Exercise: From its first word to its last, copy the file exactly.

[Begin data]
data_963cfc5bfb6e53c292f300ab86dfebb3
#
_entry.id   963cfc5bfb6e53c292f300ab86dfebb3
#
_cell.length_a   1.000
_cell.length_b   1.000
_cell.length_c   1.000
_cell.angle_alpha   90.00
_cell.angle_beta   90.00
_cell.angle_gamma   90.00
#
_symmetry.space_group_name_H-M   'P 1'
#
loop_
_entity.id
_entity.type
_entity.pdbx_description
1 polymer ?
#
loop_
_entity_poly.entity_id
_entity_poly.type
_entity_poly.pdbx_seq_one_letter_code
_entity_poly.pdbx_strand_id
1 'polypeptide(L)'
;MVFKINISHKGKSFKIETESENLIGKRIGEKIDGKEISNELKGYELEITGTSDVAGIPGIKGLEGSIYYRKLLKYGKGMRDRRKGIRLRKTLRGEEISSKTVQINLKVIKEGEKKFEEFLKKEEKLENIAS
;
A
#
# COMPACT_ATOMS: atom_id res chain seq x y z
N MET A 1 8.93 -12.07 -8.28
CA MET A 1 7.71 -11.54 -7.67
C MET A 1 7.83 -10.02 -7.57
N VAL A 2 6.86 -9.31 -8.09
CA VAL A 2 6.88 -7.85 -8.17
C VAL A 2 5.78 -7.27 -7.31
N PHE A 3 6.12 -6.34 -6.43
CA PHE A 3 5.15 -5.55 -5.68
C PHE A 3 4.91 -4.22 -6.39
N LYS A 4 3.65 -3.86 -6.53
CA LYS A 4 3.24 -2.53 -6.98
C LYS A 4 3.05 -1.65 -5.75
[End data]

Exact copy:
data_963cfc5bfb6e53c292f300ab86dfebb3
#
_entry.id   963cfc5bfb6e53c292f300ab86dfebb3
#
_cell.length_a   1.000
_cell.length_b   1.000
_cell.length_c   1.000
_cell.angle_alpha   90.00
_cell.angle_beta   90.00
_cell.angle_gamma   90.00
#
_symmetry.space_group_name_H-M   'P 1'
#
loop_
_entity.id
_entity.type
_entity.pdbx_description
1 polymer ?
#
loop_
_entity_poly.entity_id
_entity_poly.type
_entity_poly.pdbx_seq_one_letter_code
_entity_poly.pdbx_strand_id
1 'polypeptide(L)'
;MVFKINISHKGKSFKIETESENLIGKRIGEKIDGKEISNELKGYELEITGTSDVAGIPGIKGLEGSIYYRKLLKYGKGMRDRRKGIRLRKTLRGEEISSKTVQINLKVIKEGEKKFEEFLKKEEKLENIAS
;
A
#
# COMPACT_ATOMS: atom_id res chain seq x y z
N MET A 1 8.93 -12.07 -8.28
CA MET A 1 7.71 -11.54 -7.67
C MET A 1 7.83 -10.02 -7.57
N VAL A 2 6.86 -9.31 -8.09
CA VAL A 2 6.88 -7.85 -8.17
C VAL A 2 5.78 -7.27 -7.31
N PHE A 3 6.12 -6.34 -6.43
CA PHE A 3 5.15 -5.55 -5.68
C PHE A 3 4.91 -4.22 -6.39
N LYS A 4 3.65 -3.86 -6.53
CA LYS A 4 3.24 -2.53 -6.98
C LYS A 4 3.05 -1.65 -5.75